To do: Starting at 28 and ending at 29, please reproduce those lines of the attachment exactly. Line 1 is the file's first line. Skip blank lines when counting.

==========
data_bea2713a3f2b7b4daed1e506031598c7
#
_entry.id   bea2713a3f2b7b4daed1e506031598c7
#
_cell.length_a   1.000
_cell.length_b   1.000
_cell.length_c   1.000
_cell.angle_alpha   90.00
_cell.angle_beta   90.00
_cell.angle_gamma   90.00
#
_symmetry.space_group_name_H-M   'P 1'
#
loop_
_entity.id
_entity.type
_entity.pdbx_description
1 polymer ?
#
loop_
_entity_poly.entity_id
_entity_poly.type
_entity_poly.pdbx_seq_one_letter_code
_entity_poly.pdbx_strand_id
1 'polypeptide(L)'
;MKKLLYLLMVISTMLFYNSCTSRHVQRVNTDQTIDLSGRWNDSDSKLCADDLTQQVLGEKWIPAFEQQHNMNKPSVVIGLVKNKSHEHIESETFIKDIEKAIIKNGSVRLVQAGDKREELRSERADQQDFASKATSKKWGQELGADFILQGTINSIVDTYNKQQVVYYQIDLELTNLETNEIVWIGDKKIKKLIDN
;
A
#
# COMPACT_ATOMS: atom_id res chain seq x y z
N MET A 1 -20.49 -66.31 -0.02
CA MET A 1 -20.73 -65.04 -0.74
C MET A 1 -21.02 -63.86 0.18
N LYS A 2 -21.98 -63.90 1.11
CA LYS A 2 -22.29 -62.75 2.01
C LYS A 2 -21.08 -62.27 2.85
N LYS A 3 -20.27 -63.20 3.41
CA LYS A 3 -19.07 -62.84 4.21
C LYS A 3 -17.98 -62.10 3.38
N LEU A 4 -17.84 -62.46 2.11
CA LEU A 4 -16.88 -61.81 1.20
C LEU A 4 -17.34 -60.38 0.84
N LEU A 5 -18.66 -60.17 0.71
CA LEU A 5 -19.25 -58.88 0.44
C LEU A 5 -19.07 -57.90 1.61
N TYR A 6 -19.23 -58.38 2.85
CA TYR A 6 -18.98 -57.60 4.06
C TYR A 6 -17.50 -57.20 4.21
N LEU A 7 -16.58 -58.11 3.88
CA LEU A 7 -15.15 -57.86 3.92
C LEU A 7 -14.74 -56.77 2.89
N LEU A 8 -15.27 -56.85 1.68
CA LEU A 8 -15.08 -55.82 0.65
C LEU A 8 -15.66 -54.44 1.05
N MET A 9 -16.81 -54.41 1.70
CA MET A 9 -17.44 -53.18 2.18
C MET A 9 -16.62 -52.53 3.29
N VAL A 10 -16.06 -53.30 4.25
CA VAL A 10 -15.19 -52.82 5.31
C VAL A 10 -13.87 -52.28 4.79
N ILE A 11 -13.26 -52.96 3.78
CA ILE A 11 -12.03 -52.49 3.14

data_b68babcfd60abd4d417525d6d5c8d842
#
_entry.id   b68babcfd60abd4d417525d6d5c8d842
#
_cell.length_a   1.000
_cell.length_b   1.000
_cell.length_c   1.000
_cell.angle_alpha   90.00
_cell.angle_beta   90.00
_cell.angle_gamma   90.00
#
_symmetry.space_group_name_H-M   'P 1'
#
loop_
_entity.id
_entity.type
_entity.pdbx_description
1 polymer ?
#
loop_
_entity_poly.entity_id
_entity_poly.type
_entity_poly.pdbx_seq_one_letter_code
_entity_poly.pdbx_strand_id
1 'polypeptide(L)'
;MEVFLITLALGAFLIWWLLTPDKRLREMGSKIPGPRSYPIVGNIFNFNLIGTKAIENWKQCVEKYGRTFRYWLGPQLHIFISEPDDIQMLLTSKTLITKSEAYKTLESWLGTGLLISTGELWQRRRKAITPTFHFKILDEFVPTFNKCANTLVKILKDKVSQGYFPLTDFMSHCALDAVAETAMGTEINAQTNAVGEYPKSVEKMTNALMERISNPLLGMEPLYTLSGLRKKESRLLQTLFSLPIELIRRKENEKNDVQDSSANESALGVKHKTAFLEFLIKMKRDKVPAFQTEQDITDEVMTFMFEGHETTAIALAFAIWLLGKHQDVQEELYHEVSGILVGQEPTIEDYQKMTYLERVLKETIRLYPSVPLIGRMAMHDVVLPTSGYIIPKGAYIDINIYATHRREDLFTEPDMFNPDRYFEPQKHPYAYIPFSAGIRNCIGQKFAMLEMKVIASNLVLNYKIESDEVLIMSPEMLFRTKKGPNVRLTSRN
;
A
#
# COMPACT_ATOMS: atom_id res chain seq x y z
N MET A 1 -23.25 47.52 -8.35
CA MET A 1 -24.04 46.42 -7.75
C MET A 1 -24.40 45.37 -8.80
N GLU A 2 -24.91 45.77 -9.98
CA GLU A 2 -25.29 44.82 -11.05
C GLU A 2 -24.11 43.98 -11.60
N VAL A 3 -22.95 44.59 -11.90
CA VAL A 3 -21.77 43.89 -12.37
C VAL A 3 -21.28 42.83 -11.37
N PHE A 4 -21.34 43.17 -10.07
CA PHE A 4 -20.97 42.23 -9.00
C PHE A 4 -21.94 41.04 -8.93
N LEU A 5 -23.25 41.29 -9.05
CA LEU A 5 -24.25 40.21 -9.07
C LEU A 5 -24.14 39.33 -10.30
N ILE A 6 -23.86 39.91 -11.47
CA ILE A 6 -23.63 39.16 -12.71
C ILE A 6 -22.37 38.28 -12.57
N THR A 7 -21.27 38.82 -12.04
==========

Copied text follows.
A
#